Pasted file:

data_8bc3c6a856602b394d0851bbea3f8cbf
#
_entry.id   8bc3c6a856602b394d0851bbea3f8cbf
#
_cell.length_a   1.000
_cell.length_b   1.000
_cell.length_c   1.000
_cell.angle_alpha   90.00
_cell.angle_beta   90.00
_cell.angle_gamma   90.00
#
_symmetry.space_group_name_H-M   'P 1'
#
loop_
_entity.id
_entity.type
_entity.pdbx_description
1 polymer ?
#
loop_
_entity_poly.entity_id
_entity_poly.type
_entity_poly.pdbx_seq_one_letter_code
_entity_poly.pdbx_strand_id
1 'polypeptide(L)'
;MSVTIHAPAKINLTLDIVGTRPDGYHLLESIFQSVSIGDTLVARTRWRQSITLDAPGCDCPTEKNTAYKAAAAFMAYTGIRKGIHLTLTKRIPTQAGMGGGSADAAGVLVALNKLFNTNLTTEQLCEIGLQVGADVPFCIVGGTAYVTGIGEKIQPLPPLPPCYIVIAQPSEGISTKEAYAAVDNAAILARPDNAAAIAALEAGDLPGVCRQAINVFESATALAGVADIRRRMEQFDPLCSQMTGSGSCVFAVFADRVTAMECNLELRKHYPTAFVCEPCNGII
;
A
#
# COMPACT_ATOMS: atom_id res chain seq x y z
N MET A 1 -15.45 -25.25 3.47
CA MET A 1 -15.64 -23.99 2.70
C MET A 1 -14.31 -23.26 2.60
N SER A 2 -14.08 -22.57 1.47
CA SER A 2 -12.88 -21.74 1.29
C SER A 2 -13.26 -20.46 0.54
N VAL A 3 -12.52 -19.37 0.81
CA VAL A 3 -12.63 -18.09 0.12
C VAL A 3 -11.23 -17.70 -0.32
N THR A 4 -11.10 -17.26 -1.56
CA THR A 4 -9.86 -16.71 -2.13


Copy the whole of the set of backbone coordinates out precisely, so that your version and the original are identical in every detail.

data_8bc3c6a856602b394d0851bbea3f8cbf
#
_entry.id   8bc3c6a856602b394d0851bbea3f8cbf
#
_cell.length_a   1.000
_cell.length_b   1.000
_cell.length_c   1.000
_cell.angle_alpha   90.00
_cell.angle_beta   90.00
_cell.angle_gamma   90.00
#
_symmetry.space_group_name_H-M   'P 1'
#
loop_
_entity.id
_entity.type
_entity.pdbx_description
1 polymer ?
#
loop_
_entity_poly.entity_id
_entity_poly.type
_entity_poly.pdbx_seq_one_letter_code
_entity_poly.pdbx_strand_id
1 'polypeptide(L)'
;MSVTIHAPAKINLTLDIVGTRPDGYHLLESIFQSVSIGDTLVARTRWRQSITLDAPGCDCPTEKNTAYKAAAAFMAYTGIRKGIHLTLTKRIPTQAGMGGGSADAAGVLVALNKLFNTNLTTEQLCEIGLQVGADVPFCIVGGTAYVTGIGEKIQPLPPLPPCYIVIAQPSEGISTKEAYAAVDNAAILARPDNAAAIAALEAGDLPGVCRQAINVFESATALAGVADIRRRMEQFDPLCSQMTGSGSCVFAVFADRVTAMECNLELRKHYPTAFVCEPCNGII
;
A
#
# COMPACT_ATOMS: atom_id res chain seq x y z
N MET A 1 -15.45 -25.25 3.47
CA MET A 1 -15.64 -23.99 2.70
C MET A 1 -14.31 -23.26 2.60
N SER A 2 -14.08 -22.57 1.47
CA SER A 2 -12.88 -21.74 1.29
C SER A 2 -13.26 -20.46 0.54
N VAL A 3 -12.52 -19.37 0.81
CA VAL A 3 -12.63 -18.09 0.12
C VAL A 3 -11.23 -17.70 -0.32
N THR A 4 -11.10 -17.26 -1.56
CA THR A 4 -9.86 -16.71 -2.13